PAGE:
Indian Ocean Trade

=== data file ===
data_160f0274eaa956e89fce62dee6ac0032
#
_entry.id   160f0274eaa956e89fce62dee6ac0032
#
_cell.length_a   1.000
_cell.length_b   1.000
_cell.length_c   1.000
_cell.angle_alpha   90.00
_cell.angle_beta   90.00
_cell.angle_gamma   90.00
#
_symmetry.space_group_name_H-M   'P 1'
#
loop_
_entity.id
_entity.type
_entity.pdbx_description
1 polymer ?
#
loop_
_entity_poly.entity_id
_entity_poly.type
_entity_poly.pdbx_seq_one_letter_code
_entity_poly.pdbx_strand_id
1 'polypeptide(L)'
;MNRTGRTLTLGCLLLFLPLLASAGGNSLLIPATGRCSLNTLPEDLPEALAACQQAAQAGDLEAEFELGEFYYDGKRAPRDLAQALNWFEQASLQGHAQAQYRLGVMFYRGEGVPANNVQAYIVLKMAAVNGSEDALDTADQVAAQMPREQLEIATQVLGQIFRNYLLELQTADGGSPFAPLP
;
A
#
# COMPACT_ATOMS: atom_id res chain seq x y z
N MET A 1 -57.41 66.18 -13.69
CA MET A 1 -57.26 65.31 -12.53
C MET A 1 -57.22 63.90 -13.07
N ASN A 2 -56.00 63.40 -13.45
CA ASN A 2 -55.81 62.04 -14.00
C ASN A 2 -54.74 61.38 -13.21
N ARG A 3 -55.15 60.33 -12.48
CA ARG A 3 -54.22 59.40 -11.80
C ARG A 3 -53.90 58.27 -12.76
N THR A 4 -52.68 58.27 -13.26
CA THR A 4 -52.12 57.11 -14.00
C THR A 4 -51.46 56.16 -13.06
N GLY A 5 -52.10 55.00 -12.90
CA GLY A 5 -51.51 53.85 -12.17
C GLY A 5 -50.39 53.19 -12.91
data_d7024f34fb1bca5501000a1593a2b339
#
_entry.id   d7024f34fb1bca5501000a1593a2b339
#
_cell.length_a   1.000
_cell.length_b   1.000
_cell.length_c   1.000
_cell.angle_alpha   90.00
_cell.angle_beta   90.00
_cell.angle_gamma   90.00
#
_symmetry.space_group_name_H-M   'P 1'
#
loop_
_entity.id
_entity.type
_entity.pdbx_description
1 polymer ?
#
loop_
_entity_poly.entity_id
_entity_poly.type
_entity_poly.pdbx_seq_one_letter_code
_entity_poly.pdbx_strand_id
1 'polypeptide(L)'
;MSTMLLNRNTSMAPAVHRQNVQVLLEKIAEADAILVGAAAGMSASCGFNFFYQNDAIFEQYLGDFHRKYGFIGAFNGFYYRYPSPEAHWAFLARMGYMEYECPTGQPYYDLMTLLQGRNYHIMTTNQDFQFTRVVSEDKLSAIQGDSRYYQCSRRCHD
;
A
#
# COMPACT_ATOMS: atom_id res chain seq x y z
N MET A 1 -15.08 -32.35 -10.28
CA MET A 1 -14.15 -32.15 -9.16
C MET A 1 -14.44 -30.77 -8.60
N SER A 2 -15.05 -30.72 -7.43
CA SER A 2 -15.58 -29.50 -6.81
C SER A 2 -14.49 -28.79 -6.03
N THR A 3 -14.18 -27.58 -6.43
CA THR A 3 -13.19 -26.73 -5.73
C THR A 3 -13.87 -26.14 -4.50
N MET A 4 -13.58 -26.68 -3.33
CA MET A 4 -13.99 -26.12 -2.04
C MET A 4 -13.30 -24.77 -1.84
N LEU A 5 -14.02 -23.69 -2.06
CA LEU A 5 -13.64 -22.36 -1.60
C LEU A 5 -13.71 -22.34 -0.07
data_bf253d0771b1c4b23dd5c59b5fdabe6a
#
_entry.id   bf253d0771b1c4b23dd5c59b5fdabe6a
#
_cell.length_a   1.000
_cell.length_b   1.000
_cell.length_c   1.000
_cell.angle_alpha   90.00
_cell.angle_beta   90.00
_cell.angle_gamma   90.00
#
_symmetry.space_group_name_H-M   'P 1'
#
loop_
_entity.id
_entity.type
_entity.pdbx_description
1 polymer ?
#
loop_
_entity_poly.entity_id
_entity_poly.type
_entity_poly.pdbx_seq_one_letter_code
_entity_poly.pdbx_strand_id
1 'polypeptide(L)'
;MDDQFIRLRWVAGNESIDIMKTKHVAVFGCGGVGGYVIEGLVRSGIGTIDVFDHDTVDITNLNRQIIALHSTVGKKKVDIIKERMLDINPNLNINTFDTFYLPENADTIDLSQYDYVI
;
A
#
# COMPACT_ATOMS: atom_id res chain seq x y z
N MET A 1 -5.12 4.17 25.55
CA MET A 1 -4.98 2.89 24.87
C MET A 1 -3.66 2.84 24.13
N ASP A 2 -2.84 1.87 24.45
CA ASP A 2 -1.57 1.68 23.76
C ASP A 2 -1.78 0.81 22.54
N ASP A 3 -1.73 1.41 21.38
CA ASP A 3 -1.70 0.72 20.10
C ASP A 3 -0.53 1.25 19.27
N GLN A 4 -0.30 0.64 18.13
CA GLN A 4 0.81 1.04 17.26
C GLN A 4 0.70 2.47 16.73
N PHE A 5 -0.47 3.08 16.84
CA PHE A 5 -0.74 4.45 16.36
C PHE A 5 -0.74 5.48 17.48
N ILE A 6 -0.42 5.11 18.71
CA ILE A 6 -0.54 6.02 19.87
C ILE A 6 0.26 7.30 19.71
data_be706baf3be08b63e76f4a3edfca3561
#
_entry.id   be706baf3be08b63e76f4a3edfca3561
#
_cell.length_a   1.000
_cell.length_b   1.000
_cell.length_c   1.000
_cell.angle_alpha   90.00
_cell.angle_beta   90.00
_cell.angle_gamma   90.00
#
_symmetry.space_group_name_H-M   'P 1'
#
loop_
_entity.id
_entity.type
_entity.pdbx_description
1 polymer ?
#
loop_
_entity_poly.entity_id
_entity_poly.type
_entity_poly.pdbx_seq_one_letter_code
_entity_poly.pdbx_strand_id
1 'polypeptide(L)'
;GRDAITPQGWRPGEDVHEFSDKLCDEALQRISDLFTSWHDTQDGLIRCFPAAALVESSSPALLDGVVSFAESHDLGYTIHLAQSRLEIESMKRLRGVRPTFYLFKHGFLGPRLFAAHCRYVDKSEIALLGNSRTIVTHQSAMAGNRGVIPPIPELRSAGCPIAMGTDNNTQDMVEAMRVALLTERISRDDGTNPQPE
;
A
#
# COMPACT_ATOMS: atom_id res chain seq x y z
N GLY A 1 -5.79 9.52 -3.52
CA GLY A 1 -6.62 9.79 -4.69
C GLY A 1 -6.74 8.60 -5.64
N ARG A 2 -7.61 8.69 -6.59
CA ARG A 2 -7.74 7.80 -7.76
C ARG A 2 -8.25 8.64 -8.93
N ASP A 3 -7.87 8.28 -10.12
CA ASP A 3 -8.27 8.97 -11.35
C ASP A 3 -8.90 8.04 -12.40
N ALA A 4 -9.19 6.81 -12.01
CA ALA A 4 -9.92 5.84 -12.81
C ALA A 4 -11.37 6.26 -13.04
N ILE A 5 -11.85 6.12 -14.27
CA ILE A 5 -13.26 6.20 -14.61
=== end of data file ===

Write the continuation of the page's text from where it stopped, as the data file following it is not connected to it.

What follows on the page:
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Indian ocean trade For the better part of the seven hundred years these merchant ships were to free to sail to any sea šwithout the need for pretection from the navy. Many more people participated in the indian ocean trade than the silk road mainly even though Europeans didn’t enter the trading in the Indian ocean. People would act as middle men where they would buy stuff to sell it more than they bought it for and even buy new items to sell later. Another factor about why the continuities of the trade lasted is that with seaborne trade you can bring large cargo of goods such as cotton cloths or timbers that you normaly cant strap on a camel or any other domestic animals at that time. Not just products made their way across the eastern hemisphere but also ideas and new technology thanks to the indian ocean trade. Islamic empires in middle east - coffe bean – books -- weapons Jewish Africa – timber, animal hides, gold, and ivory Malaysia Sri lanka – black perpper China - silk, porcelain India – cotton cloth Southeast asia – spices rice Compass, astrolabe Ivory for sword handles – trade for it in india/Africa because elephants live there Wide range of resources available and import needs Ivory timbers books grains Monsoon winds – you would think of them as wind that bring rainy season. The great thing about seasons is that they come regularly and so do the Monsoon winds. Count on the wind to bring you from Africa to india and a return trip to Africa . In fact they are so predictable that travel guides would list ideal week of a curtain date or even the day. Predictable winds would make trade a lot less risky. Back in the day when the only power for ships would be your sails, your cargo might not arrive on time or might spoil or you might die and all of theses are bad factors for merchants. Predictable winds meant lower risk which meant cheaper
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